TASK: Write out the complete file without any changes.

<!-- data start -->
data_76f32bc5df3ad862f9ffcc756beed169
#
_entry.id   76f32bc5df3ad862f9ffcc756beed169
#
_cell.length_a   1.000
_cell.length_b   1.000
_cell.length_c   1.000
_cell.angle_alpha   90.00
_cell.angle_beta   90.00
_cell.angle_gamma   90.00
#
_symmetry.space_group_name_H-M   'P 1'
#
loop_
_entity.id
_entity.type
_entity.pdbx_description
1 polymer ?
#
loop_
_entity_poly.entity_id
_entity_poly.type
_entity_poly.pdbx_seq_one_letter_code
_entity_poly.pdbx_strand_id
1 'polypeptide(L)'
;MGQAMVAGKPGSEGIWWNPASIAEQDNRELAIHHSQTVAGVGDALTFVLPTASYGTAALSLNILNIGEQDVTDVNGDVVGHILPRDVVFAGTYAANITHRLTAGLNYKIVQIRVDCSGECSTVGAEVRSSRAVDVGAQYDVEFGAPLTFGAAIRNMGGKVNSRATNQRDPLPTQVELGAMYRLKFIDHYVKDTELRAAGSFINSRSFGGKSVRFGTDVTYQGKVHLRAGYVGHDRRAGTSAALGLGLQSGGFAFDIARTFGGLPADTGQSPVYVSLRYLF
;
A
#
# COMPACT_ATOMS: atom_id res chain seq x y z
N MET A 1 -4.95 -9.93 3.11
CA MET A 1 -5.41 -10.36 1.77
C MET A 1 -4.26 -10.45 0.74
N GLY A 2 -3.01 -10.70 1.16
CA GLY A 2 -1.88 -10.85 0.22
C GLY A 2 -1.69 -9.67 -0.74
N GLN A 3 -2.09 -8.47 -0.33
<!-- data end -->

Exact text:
data_76f32bc5df3ad862f9ffcc756beed169
#
_entry.id   76f32bc5df3ad862f9ffcc756beed169
#
_cell.length_a   1.000
_cell.length_b   1.000
_cell.length_c   1.000
_cell.angle_alpha   90.00
_cell.angle_beta   90.00
_cell.angle_gamma   90.00
#
_symmetry.space_group_name_H-M   'P 1'
#
loop_
_entity.id
_entity.type
_entity.pdbx_description
1 polymer ?
#
loop_
_entity_poly.entity_id
_entity_poly.type
_entity_poly.pdbx_seq_one_letter_code
_entity_poly.pdbx_strand_id
1 'polypeptide(L)'
;MGQAMVAGKPGSEGIWWNPASIAEQDNRELAIHHSQTVAGVGDALTFVLPTASYGTAALSLNILNIGEQDVTDVNGDVVGHILPRDVVFAGTYAANITHRLTAGLNYKIVQIRVDCSGECSTVGAEVRSSRAVDVGAQYDVEFGAPLTFGAAIRNMGGKVNSRATNQRDPLPTQVELGAMYRLKFIDHYVKDTELRAAGSFINSRSFGGKSVRFGTDVTYQGKVHLRAGYVGHDRRAGTSAALGLGLQSGGFAFDIARTFGGLPADTGQSPVYVSLRYLF
;
A
#
# COMPACT_ATOMS: atom_id res chain seq x y z
N MET A 1 -4.95 -9.93 3.11
CA MET A 1 -5.41 -10.36 1.77
C MET A 1 -4.26 -10.45 0.74
N GLY A 2 -3.01 -10.70 1.16
CA GLY A 2 -1.88 -10.85 0.22
C GLY A 2 -1.69 -9.67 -0.74
N GLN A 3 -2.09 -8.47 -0.33